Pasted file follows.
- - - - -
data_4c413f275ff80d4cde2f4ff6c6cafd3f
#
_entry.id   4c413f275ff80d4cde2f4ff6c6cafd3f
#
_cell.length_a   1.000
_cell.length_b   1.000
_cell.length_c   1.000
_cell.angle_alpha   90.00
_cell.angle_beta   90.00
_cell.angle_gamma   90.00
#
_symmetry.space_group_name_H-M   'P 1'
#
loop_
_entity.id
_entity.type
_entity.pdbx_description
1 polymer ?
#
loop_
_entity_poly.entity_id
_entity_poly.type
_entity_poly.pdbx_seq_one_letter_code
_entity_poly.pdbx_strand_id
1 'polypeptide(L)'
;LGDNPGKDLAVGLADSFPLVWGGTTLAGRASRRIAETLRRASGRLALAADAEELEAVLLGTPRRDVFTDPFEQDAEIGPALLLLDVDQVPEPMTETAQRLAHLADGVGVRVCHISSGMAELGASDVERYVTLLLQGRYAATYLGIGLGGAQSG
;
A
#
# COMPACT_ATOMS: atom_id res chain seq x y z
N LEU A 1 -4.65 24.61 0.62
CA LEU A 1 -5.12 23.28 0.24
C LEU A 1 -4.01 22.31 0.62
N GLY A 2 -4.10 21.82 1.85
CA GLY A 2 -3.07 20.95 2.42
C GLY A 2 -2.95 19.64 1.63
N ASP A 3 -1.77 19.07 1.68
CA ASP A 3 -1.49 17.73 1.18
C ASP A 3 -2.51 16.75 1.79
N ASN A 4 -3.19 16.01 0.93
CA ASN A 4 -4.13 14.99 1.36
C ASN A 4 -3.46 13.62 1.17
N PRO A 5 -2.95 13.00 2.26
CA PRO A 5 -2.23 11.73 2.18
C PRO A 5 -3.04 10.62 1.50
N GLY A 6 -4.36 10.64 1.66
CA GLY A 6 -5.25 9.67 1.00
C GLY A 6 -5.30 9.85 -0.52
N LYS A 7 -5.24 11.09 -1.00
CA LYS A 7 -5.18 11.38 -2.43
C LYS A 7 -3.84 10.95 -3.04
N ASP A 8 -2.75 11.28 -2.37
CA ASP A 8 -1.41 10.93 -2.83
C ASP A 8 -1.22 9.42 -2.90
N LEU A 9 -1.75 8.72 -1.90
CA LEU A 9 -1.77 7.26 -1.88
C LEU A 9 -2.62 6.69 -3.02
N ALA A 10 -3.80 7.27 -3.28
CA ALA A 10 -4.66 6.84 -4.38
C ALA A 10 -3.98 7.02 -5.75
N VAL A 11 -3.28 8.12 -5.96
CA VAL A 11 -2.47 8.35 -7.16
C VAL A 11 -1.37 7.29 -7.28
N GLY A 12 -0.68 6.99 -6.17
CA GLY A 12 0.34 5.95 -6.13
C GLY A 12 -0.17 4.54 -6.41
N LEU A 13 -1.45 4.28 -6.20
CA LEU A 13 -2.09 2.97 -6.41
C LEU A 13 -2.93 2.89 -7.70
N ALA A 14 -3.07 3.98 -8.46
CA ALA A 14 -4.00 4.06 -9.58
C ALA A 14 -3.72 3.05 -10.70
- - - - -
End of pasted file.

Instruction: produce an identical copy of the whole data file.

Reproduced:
data_4c413f275ff80d4cde2f4ff6c6cafd3f
#
_entry.id   4c413f275ff80d4cde2f4ff6c6cafd3f
#
_cell.length_a   1.000
_cell.length_b   1.000
_cell.length_c   1.000
_cell.angle_alpha   90.00
_cell.angle_beta   90.00
_cell.angle_gamma   90.00
#
_symmetry.space_group_name_H-M   'P 1'
#
loop_
_entity.id
_entity.type
_entity.pdbx_description
1 polymer ?
#
loop_
_entity_poly.entity_id
_entity_poly.type
_entity_poly.pdbx_seq_one_letter_code
_entity_poly.pdbx_strand_id
1 'polypeptide(L)'
;LGDNPGKDLAVGLADSFPLVWGGTTLAGRASRRIAETLRRASGRLALAADAEELEAVLLGTPRRDVFTDPFEQDAEIGPALLLLDVDQVPEPMTETAQRLAHLADGVGVRVCHISSGMAELGASDVERYVTLLLQGRYAATYLGIGLGGAQSG
;
A
#
# COMPACT_ATOMS: atom_id res chain seq x y z
N LEU A 1 -4.65 24.61 0.62
CA LEU A 1 -5.12 23.28 0.24
C LEU A 1 -4.01 22.31 0.62
N GLY A 2 -4.10 21.82 1.85
CA GLY A 2 -3.07 20.95 2.42
C GLY A 2 -2.95 19.64 1.63
N ASP A 3 -1.77 19.07 1.68
CA ASP A 3 -1.49 17.73 1.18
C ASP A 3 -2.51 16.75 1.79
N ASN A 4 -3.19 16.01 0.93
CA ASN A 4 -4.13 14.99 1.36
C ASN A 4 -3.46 13.62 1.17
N PRO A 5 -2.95 13.00 2.26
CA PRO A 5 -2.23 11.73 2.18
C PRO A 5 -3.04 10.62 1.50
N GLY A 6 -4.36 10.64 1.66
CA GLY A 6 -5.25 9.67 1.00
C GLY A 6 -5.30 9.85 -0.52
N LYS A 7 -5.24 11.09 -1.00
CA LYS A 7 -5.18 11.38 -2.43
C LYS A 7 -3.84 10.95 -3.04
N ASP A 8 -2.75 11.28 -2.37
CA ASP A 8 -1.41 10.93 -2.83
C ASP A 8 -1.22 9.42 -2.90
N LEU A 9 -1.75 8.72 -1.90
CA LEU A 9 -1.77 7.26 -1.88
C LEU A 9 -2.62 6.69 -3.02
N ALA A 10 -3.80 7.27 -3.28
CA ALA A 10 -4.66 6.84 -4.38
C ALA A 10 -3.98 7.02 -5.75
N VAL A 11 -3.28 8.12 -5.96
CA VAL A 11 -2.47 8.35 -7.16
C VAL A 11 -1.37 7.29 -7.28
N GLY A 12 -0.68 6.99 -6.17
CA GLY A 12 0.34 5.95 -6.13
C GLY A 12 -0.17 4.54 -6.41
N LEU A 13 -1.45 4.28 -6.20
CA LEU A 13 -2.09 2.97 -6.41
C LEU A 13 -2.93 2.89 -7.70
N ALA A 14 -3.07 3.98 -8.46
CA ALA A 14 -4.00 4.06 -9.58
C ALA A 14 -3.72 3.05 -10.70